Some things just aren't meant to be. Call it fate, divine intervention or just plain back luck, it seems that PHEOS and their production of The Sorcerer had a curse on it. Late changes to the director and an even later change to the leading man meant that the show (not the best in the Gilbert & Sullivan repertoire) failed to conjure up much magic.

As a story, The Sorcerer does display symptoms of fatigue and its melancholy beginning can drag even the most optimistic of G&S buffs into a chasm of hopelessness if not handled carefully.

Given the time constraints, the last minute direction team of Andrew Taylor and Trish Lewis sensibly opted for a damage limitation strategy by choosing a safe and traditional interpretation.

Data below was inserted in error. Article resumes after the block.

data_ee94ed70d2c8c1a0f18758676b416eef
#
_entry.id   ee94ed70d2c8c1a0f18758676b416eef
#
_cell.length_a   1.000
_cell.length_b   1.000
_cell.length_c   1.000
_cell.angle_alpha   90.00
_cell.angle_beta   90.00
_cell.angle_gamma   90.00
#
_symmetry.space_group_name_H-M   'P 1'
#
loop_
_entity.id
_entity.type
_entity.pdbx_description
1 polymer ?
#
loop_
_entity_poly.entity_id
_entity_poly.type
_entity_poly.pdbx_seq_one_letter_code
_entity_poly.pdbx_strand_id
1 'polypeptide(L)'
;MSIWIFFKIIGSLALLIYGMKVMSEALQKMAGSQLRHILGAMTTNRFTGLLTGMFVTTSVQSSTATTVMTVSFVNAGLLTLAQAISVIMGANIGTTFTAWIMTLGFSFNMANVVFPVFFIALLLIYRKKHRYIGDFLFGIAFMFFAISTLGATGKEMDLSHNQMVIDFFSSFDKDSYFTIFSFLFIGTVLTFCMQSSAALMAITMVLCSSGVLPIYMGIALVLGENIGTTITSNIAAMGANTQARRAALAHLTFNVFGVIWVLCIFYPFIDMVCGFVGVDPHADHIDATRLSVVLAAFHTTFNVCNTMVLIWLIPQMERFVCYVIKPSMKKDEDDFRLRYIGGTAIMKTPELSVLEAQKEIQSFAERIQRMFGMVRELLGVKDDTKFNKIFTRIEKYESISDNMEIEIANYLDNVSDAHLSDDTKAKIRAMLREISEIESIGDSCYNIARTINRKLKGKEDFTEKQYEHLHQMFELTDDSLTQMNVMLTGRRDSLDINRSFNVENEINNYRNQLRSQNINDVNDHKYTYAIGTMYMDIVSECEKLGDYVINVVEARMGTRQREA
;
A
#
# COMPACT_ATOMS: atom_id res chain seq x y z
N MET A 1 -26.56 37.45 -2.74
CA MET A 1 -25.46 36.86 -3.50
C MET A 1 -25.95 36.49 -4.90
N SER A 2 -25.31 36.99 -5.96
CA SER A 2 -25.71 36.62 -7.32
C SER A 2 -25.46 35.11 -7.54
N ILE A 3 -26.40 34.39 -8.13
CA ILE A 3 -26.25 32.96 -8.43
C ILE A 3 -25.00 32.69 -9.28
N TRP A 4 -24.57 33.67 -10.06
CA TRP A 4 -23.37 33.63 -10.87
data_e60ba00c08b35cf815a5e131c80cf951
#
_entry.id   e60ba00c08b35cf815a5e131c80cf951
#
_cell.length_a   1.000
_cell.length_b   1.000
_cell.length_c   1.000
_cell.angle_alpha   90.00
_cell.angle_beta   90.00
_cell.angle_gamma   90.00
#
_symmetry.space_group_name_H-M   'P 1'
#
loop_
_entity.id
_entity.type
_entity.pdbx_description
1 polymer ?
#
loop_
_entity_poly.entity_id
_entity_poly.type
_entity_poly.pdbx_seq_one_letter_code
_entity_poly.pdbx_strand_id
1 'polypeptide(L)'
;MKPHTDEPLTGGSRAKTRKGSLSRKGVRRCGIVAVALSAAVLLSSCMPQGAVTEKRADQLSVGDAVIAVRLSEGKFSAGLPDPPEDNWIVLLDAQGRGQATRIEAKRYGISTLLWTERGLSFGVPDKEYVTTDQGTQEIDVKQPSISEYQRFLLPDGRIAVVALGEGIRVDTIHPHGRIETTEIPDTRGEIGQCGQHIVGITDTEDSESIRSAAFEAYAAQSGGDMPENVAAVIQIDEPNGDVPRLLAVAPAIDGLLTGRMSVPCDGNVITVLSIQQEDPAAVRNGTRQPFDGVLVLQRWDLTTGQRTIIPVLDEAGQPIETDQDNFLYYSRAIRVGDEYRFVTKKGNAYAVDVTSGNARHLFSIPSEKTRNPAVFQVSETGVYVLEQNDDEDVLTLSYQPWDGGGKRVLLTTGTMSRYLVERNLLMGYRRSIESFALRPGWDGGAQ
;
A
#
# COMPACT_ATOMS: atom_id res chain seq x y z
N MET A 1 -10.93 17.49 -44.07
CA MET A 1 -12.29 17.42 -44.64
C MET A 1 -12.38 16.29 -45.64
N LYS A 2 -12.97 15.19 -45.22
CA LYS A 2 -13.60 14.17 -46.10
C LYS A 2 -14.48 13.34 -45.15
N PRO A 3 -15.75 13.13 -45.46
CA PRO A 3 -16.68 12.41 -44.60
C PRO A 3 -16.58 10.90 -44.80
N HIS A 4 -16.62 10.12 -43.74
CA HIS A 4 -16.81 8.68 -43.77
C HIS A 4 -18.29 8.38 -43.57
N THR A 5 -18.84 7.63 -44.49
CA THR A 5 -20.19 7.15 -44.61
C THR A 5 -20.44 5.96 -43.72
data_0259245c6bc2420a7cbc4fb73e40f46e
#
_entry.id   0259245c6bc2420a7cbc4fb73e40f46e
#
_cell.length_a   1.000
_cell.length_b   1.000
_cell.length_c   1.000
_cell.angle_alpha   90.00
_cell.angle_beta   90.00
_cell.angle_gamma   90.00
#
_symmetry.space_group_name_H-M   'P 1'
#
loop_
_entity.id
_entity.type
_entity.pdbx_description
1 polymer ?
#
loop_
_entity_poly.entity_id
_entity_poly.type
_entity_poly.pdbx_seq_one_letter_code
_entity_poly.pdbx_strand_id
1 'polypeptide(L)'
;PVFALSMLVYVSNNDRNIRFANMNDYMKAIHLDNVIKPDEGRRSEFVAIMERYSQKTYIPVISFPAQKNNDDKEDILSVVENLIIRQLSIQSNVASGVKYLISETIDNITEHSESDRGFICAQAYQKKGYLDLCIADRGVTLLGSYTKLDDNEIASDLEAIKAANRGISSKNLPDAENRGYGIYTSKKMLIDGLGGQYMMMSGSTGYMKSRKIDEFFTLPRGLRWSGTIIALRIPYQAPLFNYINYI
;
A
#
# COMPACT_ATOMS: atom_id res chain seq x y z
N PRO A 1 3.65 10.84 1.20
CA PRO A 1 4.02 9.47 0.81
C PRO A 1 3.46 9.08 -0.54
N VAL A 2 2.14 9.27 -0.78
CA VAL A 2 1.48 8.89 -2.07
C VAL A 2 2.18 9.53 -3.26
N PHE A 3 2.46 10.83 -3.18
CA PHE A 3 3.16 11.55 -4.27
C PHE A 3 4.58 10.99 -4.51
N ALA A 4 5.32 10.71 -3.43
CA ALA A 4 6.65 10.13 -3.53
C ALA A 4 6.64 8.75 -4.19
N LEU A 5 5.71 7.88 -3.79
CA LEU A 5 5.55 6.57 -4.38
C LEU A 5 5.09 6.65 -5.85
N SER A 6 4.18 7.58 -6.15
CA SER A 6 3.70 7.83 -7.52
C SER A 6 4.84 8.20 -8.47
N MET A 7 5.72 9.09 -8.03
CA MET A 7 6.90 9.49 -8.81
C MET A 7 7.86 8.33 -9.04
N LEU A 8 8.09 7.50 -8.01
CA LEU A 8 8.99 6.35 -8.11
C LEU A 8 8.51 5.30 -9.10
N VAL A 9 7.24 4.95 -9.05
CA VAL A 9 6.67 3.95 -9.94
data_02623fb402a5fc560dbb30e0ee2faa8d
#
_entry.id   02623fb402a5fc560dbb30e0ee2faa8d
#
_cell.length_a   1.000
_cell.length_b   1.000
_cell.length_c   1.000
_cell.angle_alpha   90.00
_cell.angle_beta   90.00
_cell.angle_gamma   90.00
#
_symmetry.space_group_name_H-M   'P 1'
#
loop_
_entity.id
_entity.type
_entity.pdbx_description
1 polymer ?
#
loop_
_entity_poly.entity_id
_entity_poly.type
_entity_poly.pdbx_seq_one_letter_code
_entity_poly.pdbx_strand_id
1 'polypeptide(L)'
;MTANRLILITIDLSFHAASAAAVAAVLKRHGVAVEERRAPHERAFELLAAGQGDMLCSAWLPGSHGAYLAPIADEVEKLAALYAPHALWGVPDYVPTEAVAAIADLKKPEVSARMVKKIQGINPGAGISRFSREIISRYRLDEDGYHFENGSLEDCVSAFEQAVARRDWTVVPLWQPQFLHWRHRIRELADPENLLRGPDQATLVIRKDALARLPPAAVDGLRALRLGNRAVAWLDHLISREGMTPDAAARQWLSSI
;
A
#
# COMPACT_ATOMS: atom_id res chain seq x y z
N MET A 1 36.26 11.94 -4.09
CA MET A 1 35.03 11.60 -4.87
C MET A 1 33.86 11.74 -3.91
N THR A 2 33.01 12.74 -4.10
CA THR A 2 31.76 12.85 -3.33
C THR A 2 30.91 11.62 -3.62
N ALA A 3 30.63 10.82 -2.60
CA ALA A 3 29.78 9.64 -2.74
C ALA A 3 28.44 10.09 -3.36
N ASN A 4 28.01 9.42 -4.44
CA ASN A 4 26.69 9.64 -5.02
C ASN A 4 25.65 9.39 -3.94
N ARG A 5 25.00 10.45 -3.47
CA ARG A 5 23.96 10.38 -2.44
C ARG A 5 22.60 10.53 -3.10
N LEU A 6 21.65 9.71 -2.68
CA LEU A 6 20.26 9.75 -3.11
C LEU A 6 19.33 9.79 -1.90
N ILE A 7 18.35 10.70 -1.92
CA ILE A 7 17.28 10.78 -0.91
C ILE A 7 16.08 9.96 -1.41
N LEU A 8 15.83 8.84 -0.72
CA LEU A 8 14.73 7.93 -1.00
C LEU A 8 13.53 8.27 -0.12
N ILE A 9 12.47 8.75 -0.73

Despite their endeavours, the show plodded along with prosaic musical direction from Ian Bradley while the under-strength chorus struggled to make noteworthy impact. However, the principals fared better with some decent contributions to add a little sparkle to the evening.

Late replacement Mick Wilson gave a remarkably assured performance. His obvious experience brought stability to the cast and his duet with the sweet voiced Aline (Jennie Campbell) was charming.

An animated Stephen Roe had an opportunity for fun as the lovelorn Dr Daly, while the sorcerer himself (Jevan Morris) was dealt a bad hand with over-fussy props and choreography hampering his showcase solo. No magic wand was going to save this Sorcerer; it just wasn't in their destiny.

Fleur Wright